Authors: John Maddox Roberts
THE SEVEN HILLS
John Maddox Roberts
Copyright © 2005 by John Maddox Roberts
Cover design by Passageway Pictures, Inc.
SPQR Roman mystery series
SPQR: THE KING’S GAMBIT
SPQR II: THE CATILINE CONSPIRACY
SPQR III: THE SACRILEGE
SPQR IV: THE TEMPLE OF THE MUSES
SPQR V: SATURNALIA
SPQR VI: NOBODY LOVES A CENTURION
SPQR VII: THE TRIBUNE’S CURSE
SPQR VIII: THE RIVER GOD’S VENGEANCE
SPQR IX: THE PRINCESS AND THE PIRATES
SPQR X: A POINT OF LAW
SPQR XI: UNDER VESUVIUS
SPQR XII: ORACLE OF THE DEAD
SPQR XIII: THE YEAR OF CONFUSION
THE BLACK SHIELDS
THE POISONED LANDS
THE STEEL KINGS
QUEENS OF LAND AND SEA
CLOAK OF ILLUSION
THE SWORD, THE JEWEL, AND THE MIRROR
Gabe Treloar mystery series
A TYPICAL AMERICAN TOWN
GHOSTS OF SAIGON
Alternate Roman History
THE SEVEN HILLS
The Falcon (Medieval Knight Errant series,
first published under pen name Mark Ramsay)
THE FALCON STRIKES
THE BLACK POPE
THE BLOODY CROSS
THE KING'S TREASURE
KING OF THE WOOD
SPACER:WINDOW OF THE MIND
THE SEVEN HILLS
John Maddox Roberts
"Nothing like it has ever happened before," Zeno said. He drew in a deep breath, savoring the smell of fertile land. That was Italy over there, long a Carthaginian tributary and now—now it was something else.
"Nothing like what?" Izates wanted to know.
Zeno smiled. His friend was a Cynic and practiced con
trariness for its own sake. "You know very well. Never be
fore has a nation vanished, only to reappear more than a hundred years later." The tubby merchantman heeled slightly to a shift in the wind, and Zeno took hold of a stay without noticing the change. He was a great traveler and as used to the motions of a ship as any sailor.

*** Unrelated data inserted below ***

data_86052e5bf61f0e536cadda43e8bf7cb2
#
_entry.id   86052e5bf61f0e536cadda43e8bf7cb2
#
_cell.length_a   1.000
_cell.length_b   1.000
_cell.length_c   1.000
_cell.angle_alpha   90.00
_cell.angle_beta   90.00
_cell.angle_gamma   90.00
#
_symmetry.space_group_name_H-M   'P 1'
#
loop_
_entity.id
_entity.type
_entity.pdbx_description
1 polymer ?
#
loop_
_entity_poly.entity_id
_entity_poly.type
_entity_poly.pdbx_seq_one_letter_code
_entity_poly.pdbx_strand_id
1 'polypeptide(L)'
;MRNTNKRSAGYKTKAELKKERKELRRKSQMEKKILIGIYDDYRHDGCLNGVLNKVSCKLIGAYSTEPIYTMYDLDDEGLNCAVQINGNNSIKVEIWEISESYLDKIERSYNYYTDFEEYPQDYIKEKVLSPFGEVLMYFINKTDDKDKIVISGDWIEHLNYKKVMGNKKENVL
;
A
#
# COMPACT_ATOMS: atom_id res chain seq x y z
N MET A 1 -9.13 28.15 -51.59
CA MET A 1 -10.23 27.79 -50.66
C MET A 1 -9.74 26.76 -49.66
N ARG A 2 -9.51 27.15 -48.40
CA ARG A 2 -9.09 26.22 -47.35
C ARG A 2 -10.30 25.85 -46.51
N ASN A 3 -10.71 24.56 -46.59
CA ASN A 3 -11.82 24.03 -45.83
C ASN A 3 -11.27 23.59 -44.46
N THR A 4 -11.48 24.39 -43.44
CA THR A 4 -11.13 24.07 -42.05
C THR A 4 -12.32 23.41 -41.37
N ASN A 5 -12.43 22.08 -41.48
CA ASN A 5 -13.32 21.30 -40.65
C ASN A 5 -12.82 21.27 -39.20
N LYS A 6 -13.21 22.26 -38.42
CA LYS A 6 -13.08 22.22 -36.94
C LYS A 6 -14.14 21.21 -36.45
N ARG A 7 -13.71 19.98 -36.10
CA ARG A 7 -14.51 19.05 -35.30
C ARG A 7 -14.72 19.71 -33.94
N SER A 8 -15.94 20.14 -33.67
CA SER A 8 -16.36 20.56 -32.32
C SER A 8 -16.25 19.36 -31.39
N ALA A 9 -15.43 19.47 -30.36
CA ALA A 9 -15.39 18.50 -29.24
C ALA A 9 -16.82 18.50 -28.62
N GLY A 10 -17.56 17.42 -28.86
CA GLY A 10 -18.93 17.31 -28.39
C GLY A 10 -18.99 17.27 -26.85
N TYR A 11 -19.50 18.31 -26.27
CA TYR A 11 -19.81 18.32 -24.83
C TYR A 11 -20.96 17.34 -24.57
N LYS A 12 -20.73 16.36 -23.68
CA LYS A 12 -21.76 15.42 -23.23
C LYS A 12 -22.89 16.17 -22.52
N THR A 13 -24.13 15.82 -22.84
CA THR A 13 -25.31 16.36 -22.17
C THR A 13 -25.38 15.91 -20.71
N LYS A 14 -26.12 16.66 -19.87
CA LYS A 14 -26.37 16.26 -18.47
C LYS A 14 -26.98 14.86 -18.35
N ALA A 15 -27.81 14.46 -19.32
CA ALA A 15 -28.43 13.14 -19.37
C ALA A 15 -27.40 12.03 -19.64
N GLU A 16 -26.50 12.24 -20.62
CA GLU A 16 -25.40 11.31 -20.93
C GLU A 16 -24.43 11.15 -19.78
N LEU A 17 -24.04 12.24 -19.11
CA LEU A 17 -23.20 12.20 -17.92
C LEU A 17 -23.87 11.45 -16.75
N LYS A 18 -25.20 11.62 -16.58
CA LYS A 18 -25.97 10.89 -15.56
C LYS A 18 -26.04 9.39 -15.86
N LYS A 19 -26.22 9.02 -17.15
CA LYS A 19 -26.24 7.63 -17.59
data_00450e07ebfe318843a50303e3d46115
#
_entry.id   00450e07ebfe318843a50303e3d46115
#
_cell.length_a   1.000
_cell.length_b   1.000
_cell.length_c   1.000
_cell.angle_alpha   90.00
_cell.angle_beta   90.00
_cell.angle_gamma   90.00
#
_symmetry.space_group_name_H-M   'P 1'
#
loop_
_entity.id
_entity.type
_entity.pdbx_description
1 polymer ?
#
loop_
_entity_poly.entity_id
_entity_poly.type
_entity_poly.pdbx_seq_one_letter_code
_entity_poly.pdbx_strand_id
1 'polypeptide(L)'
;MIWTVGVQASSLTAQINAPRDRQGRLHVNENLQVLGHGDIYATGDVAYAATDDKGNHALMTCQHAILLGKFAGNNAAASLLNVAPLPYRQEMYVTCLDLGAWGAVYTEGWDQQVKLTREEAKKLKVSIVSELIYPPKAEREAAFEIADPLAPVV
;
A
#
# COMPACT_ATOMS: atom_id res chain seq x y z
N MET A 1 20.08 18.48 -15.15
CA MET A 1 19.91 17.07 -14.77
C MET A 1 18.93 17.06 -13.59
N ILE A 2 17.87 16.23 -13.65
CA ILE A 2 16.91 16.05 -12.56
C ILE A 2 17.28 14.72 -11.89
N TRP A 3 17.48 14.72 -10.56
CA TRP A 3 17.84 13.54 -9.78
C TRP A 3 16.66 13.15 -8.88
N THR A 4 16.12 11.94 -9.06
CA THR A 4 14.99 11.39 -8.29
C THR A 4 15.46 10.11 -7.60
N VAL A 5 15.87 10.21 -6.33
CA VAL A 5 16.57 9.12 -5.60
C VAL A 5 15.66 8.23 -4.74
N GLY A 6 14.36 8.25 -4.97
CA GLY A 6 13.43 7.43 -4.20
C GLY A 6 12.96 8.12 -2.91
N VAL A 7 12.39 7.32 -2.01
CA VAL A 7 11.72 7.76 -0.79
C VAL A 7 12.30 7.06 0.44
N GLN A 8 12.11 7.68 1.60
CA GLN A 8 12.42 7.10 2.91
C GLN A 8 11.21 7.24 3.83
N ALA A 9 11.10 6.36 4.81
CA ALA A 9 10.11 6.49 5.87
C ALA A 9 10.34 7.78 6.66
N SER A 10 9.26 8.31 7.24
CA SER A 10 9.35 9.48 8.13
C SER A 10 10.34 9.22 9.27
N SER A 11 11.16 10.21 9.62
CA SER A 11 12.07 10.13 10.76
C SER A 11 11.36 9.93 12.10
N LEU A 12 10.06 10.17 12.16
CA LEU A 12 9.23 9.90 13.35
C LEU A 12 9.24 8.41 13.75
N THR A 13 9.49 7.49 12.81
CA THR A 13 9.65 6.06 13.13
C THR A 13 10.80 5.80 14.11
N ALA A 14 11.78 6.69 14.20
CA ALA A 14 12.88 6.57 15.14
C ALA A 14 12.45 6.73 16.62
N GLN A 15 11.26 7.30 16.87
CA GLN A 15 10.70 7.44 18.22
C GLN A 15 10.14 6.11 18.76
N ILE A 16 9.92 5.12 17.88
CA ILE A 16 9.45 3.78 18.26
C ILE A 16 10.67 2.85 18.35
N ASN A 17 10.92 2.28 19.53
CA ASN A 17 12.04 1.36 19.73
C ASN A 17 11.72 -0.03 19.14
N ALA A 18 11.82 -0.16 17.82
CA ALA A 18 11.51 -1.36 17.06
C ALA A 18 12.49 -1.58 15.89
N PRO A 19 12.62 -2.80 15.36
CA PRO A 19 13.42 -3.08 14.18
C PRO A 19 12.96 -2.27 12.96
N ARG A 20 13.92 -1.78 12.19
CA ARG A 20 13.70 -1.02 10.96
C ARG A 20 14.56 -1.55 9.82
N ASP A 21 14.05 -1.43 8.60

"These Romans never vanished," Izates said. "They just relocated. Now they have come back. There is nothing new
in it. My own ancestors were sent into captivity by the Babylonians, then were returned to their homeland by Cyrus the Persian." He had been born a Jew, but had fallen in love with Greek philosophy as a boy and now could almost pass for a native Hellene.
"This is different," Zeno insisted. "The Romans were banished by Hannibal the Great, but they have returned on their own, at the bidding of their gods. Their legions poured into Italy and took the whole peninsula like the thunderbolt of Zeus. The whole nation has followed and even now the capital is being restored."
Izates made a rude noise with his lips. "What of it? Italy has been so tame for so long that there were scarcely any Carthaginian troops anywhere on the peninsula and all the nearest garrisons had been stripped for Hamilcar's war with Egypt. A few hundred Cretan bowmen could have taken Italy. Holding it may prove to be another matter entirely."
"You will see. This is something unprecedented. This is history in the making and I must be there as it unfolds."
"You would be the Herodotus of the new Rome?" He shook his shaggy, ill-kempt head. "No, Herodotus took the
whole of history for his theme. You will be the new Thucy
dides. He was wise enough to confine his work to a single, narrow subject. I fear that your book will be a very short
"Is there no end to your sourness?" Still holding the stay,
Zeno jumped onto a handrail as if to urge the ship shoreward with his own body.
Izates pondered the question. "If so, I've never found it."
Zeno was from Athens and he had the classic look common to the wellborn men of that fabled city. His features were cameo-cut, his physique slender but athletic. In contrast to his scruffy companion, his tawny hair and short beard were neatly trimmed, his simple clothing immaculate. He yearned to be a historian of stature, but had thought that all the worthy themes had already been exhausted. Who needed yet another account of the wars of